States passed 90% more legislation related to immigration in the first half of 2017 than 2016, says the new report
from the National Conference of State legislatures, a bipartisan national organization for state lawmakers.
Only three states did not enact some type of immigration-related legislation in the first half of this year, the group said: Alaska, Massachusetts and North Carolina. Overall, the remaining states passed 133 bills on the issue in the first half of 2017 compared to 70 in 2016. The number of related resolutions increased to 195 from 159 the year before.
Part of that, the authors of the report say, is a response to the overall increase of immigration as a talking point in national politics, in part due to President Donald Trump's campaign. But a lot of it is the continued inability of Congress to overhaul the nation's immigration system.
"Since we don't have and we haven't had an immigration policy that works -- we haven't reformed the policy at a federal level -- a lot of this falls back to the states," said Florida state Sen. Rene Garcia, a Republican who co-chairs the NCSL's task force on immigration. "And so states are having to take the lead on what we do or don't do."
"States can only do so much, and most of the things that we do are really work-arounds," echoed Nevada Sen. Mo Denis, a Democrat and Garcia's co-chairman on the task force. "So the real fix has to come from the federal government, because they really have that under their charge."
The legislation that was enacted ran the gamut of topics and ideologies. Common themes were sanctuary policies, law enforcement, education and refugees -- although states often took different approaches to those issues.
For example, Vermont passed a law promoting a sanctuary policy statewide, mandating that state and local government officials cannot share a Vermont resident's religion, nation of origin or immigration status with the federal government. Meanwhile, Texas passed a contentious bill, SB 4, which prohibits sanctuary policies statewide. Altogether, 16 states and DC enacted 28 laws on law enforcement, the NCSL said.
In another example, states took opposing views on the issue of tuition for undocumented immigrants. Twelve states and DC passed 17 laws on the topic of education, including requirements on tuition and the teaching of certain civic lessons in the curriculum. While DC passed a bill to allow any eligible student to pay in-state tuition and qualify for financial aid regardless of immigration status, Georgia prohibited its colleges and universities from adopting any sanctuary policies, with potential penalties. The pattern continued on the full range of topics.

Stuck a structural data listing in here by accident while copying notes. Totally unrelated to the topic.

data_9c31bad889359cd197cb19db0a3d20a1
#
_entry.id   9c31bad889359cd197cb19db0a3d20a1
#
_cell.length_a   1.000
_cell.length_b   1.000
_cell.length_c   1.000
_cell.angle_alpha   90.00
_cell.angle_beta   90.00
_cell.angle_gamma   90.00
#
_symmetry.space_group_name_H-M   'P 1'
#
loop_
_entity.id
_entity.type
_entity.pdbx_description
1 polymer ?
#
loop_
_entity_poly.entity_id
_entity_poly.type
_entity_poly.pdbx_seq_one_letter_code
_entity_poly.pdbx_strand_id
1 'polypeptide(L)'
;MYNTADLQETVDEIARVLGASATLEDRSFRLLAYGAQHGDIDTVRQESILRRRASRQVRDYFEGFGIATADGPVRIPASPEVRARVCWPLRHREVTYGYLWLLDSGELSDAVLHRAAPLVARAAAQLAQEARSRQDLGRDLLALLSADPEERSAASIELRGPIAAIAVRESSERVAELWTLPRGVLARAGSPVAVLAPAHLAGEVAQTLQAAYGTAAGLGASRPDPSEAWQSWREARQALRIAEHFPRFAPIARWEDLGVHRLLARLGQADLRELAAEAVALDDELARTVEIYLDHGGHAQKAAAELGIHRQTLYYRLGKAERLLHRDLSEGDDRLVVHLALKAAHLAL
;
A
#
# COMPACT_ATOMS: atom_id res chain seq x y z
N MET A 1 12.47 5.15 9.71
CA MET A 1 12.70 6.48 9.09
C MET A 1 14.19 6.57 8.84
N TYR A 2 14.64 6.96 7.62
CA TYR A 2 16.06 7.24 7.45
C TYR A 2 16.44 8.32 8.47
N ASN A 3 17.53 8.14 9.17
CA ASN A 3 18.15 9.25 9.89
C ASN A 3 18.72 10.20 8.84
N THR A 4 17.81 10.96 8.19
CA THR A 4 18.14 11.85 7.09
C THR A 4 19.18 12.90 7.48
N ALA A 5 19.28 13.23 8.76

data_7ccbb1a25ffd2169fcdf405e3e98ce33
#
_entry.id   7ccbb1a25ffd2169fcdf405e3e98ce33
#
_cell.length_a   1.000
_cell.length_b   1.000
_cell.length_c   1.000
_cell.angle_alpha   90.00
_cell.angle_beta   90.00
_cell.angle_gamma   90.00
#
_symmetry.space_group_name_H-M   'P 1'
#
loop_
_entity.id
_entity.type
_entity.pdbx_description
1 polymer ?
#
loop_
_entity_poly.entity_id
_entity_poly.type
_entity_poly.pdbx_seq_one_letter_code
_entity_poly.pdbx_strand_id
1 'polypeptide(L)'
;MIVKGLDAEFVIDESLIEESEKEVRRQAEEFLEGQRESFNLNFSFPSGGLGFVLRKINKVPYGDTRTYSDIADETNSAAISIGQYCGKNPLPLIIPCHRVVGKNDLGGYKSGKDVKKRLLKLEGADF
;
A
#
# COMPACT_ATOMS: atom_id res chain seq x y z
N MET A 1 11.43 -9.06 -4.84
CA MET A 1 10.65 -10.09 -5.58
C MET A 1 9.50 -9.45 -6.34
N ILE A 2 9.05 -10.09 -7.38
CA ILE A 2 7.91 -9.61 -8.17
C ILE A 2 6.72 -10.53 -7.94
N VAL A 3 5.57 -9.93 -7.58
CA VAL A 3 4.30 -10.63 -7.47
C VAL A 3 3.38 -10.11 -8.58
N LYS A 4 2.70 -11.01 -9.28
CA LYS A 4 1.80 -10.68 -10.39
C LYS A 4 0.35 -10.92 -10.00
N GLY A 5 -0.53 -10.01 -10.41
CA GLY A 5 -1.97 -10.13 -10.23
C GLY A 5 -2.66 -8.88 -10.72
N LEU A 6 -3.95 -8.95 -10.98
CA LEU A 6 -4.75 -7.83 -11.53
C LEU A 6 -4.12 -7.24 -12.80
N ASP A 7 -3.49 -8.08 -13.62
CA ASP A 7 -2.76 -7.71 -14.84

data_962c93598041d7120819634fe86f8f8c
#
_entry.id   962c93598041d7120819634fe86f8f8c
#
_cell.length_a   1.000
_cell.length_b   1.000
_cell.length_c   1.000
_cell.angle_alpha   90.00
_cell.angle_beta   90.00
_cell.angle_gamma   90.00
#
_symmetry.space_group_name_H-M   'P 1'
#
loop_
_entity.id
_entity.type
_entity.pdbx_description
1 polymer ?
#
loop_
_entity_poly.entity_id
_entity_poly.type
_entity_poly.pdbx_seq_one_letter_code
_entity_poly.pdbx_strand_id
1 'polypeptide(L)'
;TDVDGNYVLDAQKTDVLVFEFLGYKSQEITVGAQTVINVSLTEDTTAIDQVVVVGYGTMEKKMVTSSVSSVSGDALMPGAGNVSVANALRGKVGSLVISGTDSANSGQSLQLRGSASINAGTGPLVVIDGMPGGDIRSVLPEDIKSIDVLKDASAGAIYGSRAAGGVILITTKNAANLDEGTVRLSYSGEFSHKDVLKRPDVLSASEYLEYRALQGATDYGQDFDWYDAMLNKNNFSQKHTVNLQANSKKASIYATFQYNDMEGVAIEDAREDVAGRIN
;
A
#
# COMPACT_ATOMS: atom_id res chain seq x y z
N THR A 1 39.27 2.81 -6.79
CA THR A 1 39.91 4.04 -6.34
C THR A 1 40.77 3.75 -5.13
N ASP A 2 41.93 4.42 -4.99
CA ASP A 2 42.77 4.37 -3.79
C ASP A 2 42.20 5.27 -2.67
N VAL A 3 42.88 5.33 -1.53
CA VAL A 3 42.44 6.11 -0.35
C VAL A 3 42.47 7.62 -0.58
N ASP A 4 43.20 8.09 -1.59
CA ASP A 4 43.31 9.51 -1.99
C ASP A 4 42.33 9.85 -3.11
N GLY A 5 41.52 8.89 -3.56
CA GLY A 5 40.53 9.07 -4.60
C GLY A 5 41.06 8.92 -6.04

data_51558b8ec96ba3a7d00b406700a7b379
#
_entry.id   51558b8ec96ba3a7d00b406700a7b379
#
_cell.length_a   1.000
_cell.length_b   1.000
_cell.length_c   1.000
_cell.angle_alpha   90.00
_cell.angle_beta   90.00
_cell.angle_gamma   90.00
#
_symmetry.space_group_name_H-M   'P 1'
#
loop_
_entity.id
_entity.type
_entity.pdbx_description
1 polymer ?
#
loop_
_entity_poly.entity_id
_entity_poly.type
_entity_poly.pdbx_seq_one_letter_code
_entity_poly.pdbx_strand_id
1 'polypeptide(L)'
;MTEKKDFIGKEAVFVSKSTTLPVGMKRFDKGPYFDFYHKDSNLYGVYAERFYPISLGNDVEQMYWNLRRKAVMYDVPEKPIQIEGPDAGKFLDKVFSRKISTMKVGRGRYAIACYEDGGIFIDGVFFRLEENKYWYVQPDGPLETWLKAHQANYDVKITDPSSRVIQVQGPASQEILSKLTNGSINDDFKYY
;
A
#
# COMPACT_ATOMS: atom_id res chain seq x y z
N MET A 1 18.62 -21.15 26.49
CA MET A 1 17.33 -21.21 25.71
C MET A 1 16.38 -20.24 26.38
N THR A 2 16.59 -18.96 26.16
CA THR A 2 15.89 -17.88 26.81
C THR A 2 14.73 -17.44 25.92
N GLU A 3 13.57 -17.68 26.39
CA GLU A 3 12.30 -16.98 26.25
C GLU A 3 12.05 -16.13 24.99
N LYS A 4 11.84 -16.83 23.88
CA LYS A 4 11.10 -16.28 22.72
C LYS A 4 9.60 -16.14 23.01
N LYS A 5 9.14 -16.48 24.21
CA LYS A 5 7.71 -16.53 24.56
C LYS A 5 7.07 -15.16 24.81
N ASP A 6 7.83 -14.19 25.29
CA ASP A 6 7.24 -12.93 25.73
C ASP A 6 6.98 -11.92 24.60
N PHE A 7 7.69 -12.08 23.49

NCSL program director Ann Morse, who co-authored the report, said that in her years tracking the issue, states have responded to the needs of their residents as well as to trends at the federal level. For example, she said, when the Deferred Action for Childhood Arrivals policy was enacted by the Obama administration in 2012, states scrambled to figure out how to accommodate the program for in-state recipients. Now, she says, the pendulum is swinging towards more enforcement-focused policies.
"States do this because the public expects a response," Morse said. "They don't want to hear, 'It's because the federal government isn't doing anything,' but that's where the solution needs to be. Ideally, our members would like the federal government to look at their creativity and take some lessons from what we're learning."
Garcia said that as states take diverging positions on the issues, the need for a guidepost from the federal government remains. He argues that bills like Texas' SB 4, which would penalize local officials and law enforcement for not cooperating with federal immigration authorities or for preventing police officers from asking those they arrest about their immigration status, go too far into the realm of racial profiling, even if the ostensible goal was to fight sanctuary cities. Garcia said he hopes that national lawmakers could come up with a bipartisan solution, but if not, he said some federal law is better than none, and states can challenge what they think goes too far in the courts.
"So we don't have to have these battles in our states, so our states can focus on our children and education and health care, we shouldn't be involved in these immigration battles," Garcia said. "It's something Washington should take up. ... Whether we agree with it or not, at least it gives direction to the states."